The expression evaluation works with variants. The result of each expression evaluation is a variant too (e.g. a value of certain type - see Variants below).

You can use operators in expressions to perform arithmetic operations (+, -, *, / and ^) or logical comparisons (<, >, =, <=, >= and <>). You can also control the order of evaluation in a formula by enclosing expressions in parentheses. The ampersand (&) operator is used for the concatenation of character strings.

Arithmetic operators mainly perform operations on numbers, but can also be used for date-time/time-span arithmetic. The following table summarizes the arithmetic operators:

Syntax | Name | Description | Examples |
---|---|---|---|

+ | Unary plus | Does nothing - it is defined for completeness with the unary minus. Argument should be Number, TimeSpan, Array or Empty. Supports array chaining. |
+10 Returns: 10 |

- | Unary minus | Used to establish a number with a negative sign. Argument should be Number, TimeSpan, Array or Empty. Supports array chaining. |
-10 Returns: -10 -ARRAY(10, 12) Returns: ARRAY(-10, -12) |

^ | Exponentiation |
Raises arg1 to the power of arg2.
Both arguments should be numbers. |
10 ^ 2 Returns: 100 ARRAY(10, 12) ^ 2 Returns: ARRAY(100, 144) |

* | Multiplication | Multiplies arg1 by arg2. Both arguments should be numbers. If either one is empty the result is empty variant. Supports array chaining. |
10 * 2 Returns: 20 ARRAY(10, 12) * 2 Returns: ARRAY(20, 24) |

/ | Division |
Divides arg1 by arg2. |
10 / 2 Returns: 5 ARRAY(10, 12) / 2 Returns: ARRAY(5, 6) |

+ | Addition |
Adds arg2 to arg1. |
10 + 2 |

- | Subtraction | Subtracts arg2 from arg1. If first argument is Number, second argument must also be a Number. If first argument is DateTime, second argument must be a TimeSpan. If first argument is TimeSpan, second argument must be a TimeSpan. Supports array chaining. |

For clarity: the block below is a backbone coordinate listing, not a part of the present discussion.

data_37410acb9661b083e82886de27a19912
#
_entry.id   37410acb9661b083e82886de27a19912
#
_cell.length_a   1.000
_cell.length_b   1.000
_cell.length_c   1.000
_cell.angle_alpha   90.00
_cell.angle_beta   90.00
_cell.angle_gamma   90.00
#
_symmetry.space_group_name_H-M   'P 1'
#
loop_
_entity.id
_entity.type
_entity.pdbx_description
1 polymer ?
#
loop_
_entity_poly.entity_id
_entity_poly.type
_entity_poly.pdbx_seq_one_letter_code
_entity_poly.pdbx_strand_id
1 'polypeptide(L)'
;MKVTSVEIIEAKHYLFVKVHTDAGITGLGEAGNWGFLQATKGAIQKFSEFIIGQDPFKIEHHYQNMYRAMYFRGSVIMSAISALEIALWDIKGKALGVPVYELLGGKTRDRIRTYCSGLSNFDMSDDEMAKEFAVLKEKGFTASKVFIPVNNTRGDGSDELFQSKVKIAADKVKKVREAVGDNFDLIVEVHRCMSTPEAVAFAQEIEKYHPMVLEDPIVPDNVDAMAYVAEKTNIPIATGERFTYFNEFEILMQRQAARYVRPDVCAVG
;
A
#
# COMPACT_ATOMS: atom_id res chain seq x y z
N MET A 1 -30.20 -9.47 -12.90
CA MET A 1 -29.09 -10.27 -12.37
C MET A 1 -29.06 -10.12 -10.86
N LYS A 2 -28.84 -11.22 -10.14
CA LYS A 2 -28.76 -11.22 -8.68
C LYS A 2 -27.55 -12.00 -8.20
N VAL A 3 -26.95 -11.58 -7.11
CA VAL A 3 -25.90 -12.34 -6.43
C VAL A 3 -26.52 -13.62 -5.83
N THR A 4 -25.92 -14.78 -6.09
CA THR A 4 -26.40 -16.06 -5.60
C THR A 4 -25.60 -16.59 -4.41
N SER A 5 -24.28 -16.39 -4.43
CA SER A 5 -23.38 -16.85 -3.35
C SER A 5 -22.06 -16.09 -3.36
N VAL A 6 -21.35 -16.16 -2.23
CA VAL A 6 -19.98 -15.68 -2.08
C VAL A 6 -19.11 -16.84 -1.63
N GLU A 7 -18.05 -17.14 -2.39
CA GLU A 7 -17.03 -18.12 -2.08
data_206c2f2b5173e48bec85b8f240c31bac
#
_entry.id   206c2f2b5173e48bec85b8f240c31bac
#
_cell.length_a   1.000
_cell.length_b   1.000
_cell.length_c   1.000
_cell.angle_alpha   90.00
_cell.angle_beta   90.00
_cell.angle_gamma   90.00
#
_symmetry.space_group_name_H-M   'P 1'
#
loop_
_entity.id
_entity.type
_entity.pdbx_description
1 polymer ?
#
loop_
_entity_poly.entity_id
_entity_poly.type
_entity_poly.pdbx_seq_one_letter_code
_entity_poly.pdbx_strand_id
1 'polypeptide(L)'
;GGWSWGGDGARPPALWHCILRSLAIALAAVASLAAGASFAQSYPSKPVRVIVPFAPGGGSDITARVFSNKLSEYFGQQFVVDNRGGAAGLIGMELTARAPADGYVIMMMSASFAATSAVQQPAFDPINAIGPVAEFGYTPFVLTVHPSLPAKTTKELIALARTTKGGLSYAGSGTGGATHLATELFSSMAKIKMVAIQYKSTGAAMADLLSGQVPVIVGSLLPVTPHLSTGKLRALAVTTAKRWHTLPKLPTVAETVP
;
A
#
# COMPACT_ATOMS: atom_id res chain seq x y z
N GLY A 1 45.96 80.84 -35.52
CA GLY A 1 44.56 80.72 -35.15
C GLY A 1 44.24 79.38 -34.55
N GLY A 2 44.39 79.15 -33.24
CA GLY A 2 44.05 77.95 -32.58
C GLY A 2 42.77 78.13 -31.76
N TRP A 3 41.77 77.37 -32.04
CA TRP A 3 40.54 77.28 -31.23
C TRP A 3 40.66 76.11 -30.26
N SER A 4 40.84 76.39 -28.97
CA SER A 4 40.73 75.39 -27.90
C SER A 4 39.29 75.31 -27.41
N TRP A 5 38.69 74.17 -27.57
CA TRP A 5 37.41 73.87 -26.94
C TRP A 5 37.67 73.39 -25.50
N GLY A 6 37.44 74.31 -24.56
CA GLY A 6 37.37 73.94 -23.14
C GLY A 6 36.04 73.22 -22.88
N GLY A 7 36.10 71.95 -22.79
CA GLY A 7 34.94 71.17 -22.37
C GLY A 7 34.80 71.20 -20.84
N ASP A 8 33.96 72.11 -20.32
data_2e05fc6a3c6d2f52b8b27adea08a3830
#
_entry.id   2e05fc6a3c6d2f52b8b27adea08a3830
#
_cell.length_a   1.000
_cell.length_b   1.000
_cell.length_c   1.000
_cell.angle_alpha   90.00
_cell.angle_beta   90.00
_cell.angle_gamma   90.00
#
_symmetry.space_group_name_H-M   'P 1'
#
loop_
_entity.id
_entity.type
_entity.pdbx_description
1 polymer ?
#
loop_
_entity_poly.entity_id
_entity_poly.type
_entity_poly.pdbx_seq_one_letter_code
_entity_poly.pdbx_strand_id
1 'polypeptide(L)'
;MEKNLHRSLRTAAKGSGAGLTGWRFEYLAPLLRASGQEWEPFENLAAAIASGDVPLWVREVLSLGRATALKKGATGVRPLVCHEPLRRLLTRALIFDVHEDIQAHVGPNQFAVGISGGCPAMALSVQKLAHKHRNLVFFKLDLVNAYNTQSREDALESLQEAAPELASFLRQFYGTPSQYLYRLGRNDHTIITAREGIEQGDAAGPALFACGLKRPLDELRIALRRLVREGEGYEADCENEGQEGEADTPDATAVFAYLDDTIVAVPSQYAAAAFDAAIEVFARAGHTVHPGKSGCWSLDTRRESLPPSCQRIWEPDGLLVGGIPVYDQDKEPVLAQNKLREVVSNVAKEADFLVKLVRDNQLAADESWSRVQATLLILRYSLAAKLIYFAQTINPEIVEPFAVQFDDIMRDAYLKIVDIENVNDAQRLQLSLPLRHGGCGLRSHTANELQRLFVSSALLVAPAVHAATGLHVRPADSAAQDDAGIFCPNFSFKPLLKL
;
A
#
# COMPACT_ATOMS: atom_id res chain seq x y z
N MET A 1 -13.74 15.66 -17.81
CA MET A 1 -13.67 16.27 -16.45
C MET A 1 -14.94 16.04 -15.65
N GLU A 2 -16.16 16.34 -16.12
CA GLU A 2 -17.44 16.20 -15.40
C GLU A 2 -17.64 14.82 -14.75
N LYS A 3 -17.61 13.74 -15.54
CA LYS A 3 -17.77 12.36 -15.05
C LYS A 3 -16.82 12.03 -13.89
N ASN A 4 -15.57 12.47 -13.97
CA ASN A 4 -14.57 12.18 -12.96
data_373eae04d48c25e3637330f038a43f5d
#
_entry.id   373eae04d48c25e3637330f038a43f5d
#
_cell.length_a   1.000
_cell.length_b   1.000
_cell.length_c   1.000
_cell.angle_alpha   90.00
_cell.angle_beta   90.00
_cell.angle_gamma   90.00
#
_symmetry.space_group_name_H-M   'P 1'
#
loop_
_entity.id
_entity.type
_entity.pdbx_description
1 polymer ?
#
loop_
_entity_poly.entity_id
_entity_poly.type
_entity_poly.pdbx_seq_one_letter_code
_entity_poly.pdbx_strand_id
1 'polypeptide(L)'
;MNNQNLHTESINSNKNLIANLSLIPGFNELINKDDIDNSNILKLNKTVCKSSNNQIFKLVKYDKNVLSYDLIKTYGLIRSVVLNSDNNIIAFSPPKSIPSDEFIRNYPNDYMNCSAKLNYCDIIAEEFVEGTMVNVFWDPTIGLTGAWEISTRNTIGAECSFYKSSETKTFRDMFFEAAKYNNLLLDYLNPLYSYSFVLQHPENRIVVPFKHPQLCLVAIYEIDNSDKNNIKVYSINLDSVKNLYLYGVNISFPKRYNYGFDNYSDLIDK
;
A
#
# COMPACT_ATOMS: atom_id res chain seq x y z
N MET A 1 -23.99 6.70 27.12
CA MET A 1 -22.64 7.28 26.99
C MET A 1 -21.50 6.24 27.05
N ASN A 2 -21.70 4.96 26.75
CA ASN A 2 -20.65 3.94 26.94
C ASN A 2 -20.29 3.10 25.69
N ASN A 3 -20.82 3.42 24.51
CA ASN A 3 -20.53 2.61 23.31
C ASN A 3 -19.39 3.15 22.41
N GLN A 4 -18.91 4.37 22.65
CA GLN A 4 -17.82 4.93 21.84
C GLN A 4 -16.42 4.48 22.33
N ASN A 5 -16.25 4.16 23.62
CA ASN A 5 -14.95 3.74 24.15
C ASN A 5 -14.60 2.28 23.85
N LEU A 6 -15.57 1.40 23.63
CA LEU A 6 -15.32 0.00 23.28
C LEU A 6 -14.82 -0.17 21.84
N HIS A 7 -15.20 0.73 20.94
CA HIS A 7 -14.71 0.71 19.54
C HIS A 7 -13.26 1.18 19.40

10 - 2 Returns: 8 ARRAY(10, 12) - 2 Returns: ARRAY(8, 10) ARRAY(10, 12) - ARRAY(12, 23) Returns: ARRAY(-2, -11) |

Comparison operators are used in logical statements to determine equality or difference between variables or values. Comparison operators always evaluate to true or false. The following table summarizes the comparison operators:

Syntax | Name | Description | Examples |
---|---|---|---|

> | Greater than | Returns true if arg1 is greater than arg2. Otherwise returns false. Supports array chaining. |
10 > 2 Returns: true |

< | Less than | Returns true if arg1 is less than arg2. Otherwise returns false. Supports array chaining. |
10 < 2 Returns: false |

>= | Greater than or equal to | Returns true if arg1 is greater than or equal to arg2. Otherwise returns false. Supports array chaining. |
10 >= 2 Returns: true |

<= | Less than or equal to | Returns true if arg1 is less than or equal to arg2. Otherwise returns false. Supports array chaining. |
10 <= 2 Returns: false |

= | Equal to | Returns true if arg1 is equal to arg2. Otherwise returns false. Supports array chaining. |
10 = 2 Returns: false |

<> | Not equal to | Returns true if arg1 is not equal to arg2. Otherwise returns false. Supports array chaining. |
10 <> 2 Returns: true |

Logical operators are used to determine the logic between variables or values.

Syntax | Name | Description | Examples |
---|---|---|---|